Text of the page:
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WILLIAM STUBBS Seventeen lectures on the study of medieval and modern history and kindred subjects

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WILLIAM STUBBS
Seventeen lectures on the study of medieval and modern history and kindred subjects
page 346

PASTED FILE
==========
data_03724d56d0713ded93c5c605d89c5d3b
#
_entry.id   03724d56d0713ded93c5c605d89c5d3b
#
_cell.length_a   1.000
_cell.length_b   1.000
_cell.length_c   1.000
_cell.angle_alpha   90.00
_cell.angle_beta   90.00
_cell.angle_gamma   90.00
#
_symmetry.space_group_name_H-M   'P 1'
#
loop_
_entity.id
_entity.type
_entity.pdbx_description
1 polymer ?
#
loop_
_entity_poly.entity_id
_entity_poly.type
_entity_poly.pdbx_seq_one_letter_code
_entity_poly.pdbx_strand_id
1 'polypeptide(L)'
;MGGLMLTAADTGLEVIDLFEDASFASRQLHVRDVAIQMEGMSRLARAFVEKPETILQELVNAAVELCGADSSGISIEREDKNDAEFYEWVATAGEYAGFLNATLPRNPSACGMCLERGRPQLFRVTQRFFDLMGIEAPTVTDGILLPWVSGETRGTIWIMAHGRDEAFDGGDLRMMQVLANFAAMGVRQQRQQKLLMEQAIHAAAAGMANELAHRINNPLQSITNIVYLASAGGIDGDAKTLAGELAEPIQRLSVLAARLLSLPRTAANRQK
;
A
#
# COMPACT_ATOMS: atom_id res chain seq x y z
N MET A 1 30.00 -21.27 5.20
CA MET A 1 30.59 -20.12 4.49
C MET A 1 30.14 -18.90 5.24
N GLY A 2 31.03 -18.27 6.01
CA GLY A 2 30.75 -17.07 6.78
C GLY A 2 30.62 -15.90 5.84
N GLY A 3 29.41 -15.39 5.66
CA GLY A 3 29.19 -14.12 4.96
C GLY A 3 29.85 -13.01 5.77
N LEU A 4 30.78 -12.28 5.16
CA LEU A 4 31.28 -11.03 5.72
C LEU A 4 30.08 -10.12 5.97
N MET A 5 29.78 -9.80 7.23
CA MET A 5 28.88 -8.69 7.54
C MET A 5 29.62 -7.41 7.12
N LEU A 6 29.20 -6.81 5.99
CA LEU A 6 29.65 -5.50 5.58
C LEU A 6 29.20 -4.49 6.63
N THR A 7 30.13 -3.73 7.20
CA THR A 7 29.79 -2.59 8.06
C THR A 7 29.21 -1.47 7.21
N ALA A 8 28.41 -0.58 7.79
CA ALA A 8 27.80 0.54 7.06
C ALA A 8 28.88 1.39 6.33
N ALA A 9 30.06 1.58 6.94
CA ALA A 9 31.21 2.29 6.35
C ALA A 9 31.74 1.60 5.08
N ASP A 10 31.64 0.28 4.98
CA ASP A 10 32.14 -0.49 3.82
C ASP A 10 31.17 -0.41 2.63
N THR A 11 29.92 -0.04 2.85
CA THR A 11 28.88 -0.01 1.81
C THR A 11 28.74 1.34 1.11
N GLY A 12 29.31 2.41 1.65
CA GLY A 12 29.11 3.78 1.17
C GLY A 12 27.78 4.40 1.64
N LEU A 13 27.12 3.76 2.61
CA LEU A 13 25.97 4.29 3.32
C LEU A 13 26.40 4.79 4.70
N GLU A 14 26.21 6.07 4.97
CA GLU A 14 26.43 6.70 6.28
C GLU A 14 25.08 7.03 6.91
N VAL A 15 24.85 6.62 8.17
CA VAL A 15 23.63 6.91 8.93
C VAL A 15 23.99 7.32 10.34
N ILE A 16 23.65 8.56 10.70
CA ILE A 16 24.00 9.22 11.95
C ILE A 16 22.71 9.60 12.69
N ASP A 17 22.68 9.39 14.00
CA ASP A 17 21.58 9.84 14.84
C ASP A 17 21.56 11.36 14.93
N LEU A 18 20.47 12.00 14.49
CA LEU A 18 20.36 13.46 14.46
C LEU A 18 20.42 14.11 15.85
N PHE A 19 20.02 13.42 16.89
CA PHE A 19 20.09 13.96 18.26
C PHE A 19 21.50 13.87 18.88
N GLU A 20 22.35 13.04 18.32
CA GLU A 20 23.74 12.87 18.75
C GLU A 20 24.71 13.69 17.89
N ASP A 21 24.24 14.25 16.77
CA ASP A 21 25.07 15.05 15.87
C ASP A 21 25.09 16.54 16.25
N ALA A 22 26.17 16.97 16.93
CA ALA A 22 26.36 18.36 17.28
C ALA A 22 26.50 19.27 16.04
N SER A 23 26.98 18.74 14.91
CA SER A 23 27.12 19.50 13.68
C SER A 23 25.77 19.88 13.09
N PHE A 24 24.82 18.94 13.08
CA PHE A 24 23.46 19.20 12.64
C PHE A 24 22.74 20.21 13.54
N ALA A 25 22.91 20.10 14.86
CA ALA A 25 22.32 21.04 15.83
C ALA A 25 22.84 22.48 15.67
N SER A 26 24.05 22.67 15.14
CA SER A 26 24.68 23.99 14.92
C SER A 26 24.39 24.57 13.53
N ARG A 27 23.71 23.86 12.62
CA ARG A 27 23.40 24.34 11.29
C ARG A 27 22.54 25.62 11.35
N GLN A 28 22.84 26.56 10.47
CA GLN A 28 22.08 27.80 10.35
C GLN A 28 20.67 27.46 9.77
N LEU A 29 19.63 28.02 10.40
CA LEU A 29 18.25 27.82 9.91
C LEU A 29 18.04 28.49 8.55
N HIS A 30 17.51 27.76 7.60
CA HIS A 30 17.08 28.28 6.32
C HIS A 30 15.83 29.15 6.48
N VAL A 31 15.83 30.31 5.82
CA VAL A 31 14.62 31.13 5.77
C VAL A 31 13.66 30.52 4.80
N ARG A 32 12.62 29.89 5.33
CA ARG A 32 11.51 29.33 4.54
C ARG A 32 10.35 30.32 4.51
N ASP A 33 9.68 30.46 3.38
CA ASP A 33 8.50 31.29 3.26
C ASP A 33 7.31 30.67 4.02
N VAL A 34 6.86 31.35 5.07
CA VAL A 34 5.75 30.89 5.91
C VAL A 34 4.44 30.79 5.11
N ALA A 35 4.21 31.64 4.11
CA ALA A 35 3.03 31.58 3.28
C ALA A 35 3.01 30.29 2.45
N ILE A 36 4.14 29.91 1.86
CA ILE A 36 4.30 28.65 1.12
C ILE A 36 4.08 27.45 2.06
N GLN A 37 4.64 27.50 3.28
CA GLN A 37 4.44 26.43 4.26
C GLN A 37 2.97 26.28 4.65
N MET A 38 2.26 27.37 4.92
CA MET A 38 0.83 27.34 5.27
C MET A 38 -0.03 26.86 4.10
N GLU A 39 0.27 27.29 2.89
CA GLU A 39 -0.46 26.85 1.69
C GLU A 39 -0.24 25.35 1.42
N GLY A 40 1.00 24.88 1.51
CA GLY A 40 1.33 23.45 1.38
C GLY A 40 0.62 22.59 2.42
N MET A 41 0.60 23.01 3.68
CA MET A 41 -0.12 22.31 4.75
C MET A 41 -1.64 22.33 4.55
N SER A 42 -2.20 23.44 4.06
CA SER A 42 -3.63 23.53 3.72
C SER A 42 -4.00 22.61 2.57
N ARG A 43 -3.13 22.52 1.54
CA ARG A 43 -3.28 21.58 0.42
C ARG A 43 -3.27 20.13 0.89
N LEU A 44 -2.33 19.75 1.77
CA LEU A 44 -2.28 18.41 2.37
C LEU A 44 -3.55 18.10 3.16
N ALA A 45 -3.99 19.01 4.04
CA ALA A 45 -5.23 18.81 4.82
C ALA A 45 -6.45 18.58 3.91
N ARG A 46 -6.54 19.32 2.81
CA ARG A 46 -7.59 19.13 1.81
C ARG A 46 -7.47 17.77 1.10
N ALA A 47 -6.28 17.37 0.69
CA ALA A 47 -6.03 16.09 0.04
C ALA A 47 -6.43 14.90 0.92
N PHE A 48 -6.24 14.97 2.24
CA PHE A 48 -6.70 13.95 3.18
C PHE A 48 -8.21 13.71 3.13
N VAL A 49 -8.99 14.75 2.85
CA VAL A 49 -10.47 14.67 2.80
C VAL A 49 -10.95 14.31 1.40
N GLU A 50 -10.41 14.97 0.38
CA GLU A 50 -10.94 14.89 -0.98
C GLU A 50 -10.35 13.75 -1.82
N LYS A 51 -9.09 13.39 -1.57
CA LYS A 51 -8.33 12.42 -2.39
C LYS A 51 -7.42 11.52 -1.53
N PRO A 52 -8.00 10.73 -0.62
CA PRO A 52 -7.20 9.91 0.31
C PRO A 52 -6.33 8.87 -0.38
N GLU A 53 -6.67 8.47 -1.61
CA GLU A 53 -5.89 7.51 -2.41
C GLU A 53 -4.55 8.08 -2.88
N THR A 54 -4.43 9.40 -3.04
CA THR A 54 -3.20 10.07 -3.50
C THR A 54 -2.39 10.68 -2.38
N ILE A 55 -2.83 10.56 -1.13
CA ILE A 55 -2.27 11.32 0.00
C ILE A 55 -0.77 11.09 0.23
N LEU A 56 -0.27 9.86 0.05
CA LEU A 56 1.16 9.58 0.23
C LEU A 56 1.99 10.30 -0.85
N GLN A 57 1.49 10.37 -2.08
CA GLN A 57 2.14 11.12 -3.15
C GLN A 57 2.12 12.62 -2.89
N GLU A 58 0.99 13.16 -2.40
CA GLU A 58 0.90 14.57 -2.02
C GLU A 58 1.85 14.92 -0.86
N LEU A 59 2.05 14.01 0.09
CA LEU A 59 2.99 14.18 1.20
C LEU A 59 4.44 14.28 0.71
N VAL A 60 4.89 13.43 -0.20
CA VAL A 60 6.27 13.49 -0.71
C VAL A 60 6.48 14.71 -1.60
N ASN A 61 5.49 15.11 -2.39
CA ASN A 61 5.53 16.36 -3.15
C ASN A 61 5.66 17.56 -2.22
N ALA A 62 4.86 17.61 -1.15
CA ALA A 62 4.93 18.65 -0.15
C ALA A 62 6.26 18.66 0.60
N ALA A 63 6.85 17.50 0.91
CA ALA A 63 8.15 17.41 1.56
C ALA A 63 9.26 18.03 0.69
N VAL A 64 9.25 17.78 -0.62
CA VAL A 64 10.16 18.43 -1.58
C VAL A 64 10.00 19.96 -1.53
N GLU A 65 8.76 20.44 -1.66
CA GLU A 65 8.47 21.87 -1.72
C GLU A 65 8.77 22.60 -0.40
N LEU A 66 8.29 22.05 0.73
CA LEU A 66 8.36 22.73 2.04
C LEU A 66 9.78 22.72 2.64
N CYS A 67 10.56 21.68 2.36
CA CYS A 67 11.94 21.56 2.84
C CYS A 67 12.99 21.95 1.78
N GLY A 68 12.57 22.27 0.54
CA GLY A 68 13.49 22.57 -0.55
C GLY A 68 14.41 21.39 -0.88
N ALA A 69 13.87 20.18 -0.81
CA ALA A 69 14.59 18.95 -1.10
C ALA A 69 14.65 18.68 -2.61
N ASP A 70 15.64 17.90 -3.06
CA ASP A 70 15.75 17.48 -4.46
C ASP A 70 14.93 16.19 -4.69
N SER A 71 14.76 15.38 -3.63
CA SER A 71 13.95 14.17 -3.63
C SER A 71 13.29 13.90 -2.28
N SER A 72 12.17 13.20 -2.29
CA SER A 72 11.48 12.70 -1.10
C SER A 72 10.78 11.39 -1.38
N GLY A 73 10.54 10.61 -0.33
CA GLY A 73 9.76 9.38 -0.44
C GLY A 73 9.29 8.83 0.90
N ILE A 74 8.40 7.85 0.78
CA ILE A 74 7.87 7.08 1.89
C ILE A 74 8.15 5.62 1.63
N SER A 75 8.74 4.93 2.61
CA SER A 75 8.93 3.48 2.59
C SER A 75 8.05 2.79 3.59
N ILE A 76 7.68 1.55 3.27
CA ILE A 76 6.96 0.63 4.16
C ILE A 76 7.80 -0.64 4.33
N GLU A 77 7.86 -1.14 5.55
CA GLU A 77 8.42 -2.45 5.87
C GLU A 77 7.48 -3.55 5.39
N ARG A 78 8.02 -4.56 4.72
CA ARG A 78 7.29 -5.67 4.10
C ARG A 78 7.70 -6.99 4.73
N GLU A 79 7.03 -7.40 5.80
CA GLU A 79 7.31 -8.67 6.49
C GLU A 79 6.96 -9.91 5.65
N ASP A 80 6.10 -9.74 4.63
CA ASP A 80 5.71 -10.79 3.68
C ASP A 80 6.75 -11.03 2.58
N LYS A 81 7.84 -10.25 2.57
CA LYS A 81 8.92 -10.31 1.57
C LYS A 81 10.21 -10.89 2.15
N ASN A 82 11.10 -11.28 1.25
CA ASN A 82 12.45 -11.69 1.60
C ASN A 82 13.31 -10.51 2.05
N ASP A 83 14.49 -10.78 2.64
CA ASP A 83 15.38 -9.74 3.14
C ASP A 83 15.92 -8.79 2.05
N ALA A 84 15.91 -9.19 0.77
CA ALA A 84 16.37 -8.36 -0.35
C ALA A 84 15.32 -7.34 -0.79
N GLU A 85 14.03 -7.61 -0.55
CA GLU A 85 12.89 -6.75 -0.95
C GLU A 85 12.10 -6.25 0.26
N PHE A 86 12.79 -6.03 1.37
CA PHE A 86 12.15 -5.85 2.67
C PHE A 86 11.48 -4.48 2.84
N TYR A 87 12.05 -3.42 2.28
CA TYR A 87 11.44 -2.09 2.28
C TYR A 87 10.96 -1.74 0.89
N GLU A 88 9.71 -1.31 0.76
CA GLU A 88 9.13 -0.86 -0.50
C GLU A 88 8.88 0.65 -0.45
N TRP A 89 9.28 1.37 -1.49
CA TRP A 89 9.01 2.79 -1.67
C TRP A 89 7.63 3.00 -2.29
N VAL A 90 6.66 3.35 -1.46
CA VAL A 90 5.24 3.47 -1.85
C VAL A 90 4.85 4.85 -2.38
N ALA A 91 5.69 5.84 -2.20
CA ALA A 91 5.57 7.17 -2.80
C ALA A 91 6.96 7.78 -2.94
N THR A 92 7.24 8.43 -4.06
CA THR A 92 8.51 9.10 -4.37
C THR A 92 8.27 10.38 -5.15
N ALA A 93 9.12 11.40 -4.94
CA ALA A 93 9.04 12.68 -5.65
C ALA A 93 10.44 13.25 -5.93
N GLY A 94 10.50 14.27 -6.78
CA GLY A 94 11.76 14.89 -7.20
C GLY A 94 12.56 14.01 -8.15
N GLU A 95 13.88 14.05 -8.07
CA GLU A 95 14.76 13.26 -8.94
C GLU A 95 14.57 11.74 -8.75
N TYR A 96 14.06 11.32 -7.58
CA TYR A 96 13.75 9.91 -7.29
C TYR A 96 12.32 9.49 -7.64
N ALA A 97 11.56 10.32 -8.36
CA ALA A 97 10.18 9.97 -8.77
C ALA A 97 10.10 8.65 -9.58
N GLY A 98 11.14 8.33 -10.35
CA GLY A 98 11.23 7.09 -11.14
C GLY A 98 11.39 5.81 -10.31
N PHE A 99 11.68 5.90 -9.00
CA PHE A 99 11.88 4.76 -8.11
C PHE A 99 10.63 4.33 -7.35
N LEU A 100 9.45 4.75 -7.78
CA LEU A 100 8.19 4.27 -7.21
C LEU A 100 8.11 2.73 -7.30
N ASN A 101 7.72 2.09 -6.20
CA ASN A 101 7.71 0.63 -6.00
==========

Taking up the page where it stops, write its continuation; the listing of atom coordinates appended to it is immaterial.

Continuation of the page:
340 PENITENTIAL SYSTEMS. [XIII. cision. This sort of literature, belonging especially to ages and nations brought into close contact with heathen abominations, was very important in the last converted countries of East and West; Archbishop Theodore of Canterbury, the Venerable Bede, Egbert of York, and among the Celts Columbanus, Cummian, Vinniaus, and Adamnan, founded the penitential system here : from them the Frank and German churches adopted their rules, and by and by, when Anglo-Saxon literature was borrowing from the Continent, our scholars translated back with interest the developed systems which their predecessors had sent abroad. These rules of penance continue to be elaborated in England to the time of the Conquest; and bear some analogy to the early laws of the Anglo-Saxon kings, which consist so largely of definitions of crimes and penalties. It is to be remembered, however, that the Penitentials were private compilations, the authority of which depended on the estimation or dignity of their authors, and not on any legislative sanction ; but, notwithstanding that, there is sufficient harmony amongst them to show that they incorporate the rules on which the episcopal jurisdiction pure and simple generally proceeded ; they were a sort of customary church law for their own province. But over and above these there were the canons, or authorised church law; and of these also there was a series of important collections. I am unable to say how far the collection of Dionysius Exiguus was received in England and Ireland at first : but from the beginning of the Church History of United England, a series of new canons began to be added to the early collections : Theodore himself added the decisions of Roman and Byzantine councils to the resolutions of his own national synods : a great and important succession of Anglo-Saxon councils issued canons which were received with great respect in all the Western churches, as we know from S. Boniface's letters and the remains of the


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